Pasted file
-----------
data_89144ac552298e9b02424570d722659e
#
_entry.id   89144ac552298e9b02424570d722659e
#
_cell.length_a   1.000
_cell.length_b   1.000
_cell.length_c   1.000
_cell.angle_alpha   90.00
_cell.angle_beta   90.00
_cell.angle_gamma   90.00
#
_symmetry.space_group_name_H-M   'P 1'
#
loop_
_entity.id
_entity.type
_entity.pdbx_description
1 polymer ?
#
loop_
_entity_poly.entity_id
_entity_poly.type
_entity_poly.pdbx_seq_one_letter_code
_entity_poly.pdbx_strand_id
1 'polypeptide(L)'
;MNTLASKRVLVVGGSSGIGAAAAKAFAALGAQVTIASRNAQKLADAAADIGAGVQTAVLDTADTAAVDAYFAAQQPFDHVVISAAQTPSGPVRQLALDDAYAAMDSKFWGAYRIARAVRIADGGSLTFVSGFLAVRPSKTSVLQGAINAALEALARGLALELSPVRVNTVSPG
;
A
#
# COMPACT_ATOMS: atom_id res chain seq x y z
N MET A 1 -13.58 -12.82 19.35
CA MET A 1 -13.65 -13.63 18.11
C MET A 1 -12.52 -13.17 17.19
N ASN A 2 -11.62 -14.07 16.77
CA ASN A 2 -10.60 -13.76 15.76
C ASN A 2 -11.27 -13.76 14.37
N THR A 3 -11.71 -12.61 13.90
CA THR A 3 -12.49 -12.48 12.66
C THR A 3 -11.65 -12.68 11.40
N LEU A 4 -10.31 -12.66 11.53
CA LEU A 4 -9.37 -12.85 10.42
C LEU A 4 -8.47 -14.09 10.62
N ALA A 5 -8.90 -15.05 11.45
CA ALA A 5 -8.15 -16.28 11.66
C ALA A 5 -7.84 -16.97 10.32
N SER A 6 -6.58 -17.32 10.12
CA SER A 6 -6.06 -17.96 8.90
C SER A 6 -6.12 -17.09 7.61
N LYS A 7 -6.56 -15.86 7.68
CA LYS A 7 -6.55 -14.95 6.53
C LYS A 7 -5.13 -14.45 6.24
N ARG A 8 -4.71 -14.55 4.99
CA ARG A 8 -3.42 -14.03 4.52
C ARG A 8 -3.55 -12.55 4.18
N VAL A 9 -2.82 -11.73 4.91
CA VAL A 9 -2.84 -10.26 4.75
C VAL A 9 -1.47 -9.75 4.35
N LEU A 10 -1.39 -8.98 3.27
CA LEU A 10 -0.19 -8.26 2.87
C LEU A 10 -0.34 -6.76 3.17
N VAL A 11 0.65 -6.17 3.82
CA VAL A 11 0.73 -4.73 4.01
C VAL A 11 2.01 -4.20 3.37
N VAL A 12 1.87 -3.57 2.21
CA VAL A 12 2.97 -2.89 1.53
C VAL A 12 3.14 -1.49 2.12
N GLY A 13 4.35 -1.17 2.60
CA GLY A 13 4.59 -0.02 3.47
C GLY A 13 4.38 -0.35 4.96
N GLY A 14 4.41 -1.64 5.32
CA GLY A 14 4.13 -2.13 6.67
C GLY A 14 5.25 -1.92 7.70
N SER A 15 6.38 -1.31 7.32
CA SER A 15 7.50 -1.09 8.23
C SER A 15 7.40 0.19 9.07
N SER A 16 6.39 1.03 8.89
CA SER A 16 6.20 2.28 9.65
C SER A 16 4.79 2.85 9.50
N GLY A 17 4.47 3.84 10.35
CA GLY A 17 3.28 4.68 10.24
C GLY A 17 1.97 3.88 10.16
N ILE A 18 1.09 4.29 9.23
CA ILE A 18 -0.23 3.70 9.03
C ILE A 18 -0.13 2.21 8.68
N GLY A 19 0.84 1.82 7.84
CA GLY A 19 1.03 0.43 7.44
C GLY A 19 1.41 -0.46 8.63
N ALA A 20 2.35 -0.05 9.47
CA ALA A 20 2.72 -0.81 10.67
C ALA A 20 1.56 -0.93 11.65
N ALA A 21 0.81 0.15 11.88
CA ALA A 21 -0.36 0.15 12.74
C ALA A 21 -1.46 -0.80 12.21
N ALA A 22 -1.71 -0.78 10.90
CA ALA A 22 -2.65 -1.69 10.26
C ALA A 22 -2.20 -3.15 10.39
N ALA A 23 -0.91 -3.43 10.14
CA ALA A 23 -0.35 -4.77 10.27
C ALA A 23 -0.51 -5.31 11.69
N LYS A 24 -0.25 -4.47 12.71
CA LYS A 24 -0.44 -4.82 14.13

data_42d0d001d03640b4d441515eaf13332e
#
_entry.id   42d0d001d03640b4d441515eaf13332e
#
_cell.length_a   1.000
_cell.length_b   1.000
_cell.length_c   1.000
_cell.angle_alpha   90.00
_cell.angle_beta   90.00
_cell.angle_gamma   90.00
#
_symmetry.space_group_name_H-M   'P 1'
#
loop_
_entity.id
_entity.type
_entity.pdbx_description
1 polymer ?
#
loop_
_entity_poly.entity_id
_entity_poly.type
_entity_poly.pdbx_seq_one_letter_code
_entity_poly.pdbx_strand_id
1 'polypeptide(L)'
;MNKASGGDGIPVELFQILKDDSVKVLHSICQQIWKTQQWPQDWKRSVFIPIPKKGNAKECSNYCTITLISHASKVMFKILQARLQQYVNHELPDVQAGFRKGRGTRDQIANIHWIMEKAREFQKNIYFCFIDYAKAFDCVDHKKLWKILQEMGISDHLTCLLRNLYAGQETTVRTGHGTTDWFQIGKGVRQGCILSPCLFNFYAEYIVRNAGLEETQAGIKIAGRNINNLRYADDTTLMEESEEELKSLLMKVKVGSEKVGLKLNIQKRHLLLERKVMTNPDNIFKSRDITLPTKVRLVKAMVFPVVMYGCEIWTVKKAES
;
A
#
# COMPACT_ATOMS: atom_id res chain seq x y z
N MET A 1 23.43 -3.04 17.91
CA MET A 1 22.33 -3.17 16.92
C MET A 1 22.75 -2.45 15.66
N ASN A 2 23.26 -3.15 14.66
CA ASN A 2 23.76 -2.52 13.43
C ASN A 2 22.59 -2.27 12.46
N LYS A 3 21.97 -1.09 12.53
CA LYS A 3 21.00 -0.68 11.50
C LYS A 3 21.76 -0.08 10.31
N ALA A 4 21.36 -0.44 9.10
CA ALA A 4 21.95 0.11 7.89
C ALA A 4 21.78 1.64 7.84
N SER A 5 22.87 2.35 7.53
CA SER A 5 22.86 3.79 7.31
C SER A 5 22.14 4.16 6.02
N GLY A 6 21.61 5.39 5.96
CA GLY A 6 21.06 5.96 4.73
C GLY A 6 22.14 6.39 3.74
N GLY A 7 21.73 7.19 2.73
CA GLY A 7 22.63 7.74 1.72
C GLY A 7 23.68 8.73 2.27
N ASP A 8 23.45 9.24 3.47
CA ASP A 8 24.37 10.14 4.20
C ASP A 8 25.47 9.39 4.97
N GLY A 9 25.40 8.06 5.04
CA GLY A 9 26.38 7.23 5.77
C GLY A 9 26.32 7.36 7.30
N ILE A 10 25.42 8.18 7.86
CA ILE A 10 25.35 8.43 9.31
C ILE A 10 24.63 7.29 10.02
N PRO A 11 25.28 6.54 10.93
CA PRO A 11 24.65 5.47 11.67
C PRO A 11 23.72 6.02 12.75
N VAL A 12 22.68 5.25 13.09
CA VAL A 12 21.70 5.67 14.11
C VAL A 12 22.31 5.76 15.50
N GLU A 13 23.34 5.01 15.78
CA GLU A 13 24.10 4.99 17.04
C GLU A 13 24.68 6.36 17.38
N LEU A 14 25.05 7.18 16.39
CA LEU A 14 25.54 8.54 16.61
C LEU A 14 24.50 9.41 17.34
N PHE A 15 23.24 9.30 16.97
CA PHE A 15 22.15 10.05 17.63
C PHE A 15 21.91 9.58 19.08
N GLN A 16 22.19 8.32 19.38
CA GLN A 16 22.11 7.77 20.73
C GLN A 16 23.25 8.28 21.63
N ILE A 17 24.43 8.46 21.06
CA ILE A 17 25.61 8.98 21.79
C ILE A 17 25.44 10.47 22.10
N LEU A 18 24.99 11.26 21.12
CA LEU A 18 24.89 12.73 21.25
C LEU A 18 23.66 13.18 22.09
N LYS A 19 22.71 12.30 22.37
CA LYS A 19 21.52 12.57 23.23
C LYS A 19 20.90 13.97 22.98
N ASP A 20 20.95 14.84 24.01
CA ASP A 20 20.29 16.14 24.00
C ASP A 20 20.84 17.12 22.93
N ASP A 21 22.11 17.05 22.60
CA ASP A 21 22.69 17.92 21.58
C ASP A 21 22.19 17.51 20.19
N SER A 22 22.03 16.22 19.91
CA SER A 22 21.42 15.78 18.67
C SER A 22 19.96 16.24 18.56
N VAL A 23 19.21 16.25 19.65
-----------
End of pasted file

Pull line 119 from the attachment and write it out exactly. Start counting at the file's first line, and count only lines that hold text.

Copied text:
1 polymer ?